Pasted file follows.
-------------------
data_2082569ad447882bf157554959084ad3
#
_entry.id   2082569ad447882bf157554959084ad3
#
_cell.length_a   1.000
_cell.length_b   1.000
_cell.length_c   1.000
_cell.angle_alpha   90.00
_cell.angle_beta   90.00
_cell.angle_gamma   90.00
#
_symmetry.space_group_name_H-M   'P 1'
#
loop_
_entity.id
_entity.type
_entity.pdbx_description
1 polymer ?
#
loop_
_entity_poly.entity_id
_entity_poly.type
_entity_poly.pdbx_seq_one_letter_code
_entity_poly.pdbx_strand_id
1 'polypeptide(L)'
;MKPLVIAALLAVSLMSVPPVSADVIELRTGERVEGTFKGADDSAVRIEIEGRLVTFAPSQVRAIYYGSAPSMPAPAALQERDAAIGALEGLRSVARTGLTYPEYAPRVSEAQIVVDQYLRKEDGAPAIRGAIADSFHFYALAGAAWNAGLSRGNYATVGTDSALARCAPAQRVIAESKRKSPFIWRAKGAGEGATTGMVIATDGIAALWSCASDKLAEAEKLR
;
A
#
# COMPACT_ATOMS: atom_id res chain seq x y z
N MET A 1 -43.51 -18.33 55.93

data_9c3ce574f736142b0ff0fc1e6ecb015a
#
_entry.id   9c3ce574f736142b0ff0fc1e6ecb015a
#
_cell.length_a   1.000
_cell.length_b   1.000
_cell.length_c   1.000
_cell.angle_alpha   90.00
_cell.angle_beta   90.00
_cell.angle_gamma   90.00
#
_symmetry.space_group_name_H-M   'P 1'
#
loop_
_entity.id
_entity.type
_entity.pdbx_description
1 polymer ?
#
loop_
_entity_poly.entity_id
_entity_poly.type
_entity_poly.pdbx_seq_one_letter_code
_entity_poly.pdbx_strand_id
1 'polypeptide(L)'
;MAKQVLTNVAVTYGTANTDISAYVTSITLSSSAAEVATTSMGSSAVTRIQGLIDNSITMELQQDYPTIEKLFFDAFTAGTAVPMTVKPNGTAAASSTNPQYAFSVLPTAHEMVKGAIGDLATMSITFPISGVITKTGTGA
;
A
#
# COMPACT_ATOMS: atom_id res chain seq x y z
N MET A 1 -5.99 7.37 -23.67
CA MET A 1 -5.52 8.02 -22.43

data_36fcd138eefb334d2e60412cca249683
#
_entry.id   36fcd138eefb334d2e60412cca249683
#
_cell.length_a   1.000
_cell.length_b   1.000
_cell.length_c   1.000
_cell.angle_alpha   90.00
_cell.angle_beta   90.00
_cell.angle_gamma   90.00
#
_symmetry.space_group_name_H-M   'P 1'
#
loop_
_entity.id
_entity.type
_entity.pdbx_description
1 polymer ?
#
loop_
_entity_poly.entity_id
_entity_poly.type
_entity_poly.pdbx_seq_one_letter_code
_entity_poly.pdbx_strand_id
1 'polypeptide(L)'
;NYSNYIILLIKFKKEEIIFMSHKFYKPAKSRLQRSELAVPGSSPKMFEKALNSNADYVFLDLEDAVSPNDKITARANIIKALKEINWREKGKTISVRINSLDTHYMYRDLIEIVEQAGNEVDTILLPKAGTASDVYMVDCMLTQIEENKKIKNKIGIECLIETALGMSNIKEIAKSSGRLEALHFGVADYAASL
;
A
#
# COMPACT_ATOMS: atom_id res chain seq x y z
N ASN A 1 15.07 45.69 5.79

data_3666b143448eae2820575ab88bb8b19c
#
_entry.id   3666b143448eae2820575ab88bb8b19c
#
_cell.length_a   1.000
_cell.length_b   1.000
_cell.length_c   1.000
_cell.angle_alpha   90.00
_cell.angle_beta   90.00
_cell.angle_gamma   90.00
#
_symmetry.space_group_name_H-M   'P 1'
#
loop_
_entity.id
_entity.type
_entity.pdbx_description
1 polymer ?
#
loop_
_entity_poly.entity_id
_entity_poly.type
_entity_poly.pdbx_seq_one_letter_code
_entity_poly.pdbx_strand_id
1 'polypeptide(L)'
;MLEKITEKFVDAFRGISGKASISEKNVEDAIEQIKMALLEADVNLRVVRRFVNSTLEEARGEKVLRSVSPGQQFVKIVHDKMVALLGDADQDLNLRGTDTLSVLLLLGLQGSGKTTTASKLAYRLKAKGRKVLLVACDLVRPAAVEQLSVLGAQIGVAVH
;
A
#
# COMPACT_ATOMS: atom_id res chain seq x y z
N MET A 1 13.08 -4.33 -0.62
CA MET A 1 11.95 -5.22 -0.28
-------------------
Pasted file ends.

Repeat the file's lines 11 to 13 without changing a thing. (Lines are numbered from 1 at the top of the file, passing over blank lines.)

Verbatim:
#
_symmetry.space_group_name_H-M   'P 1'
#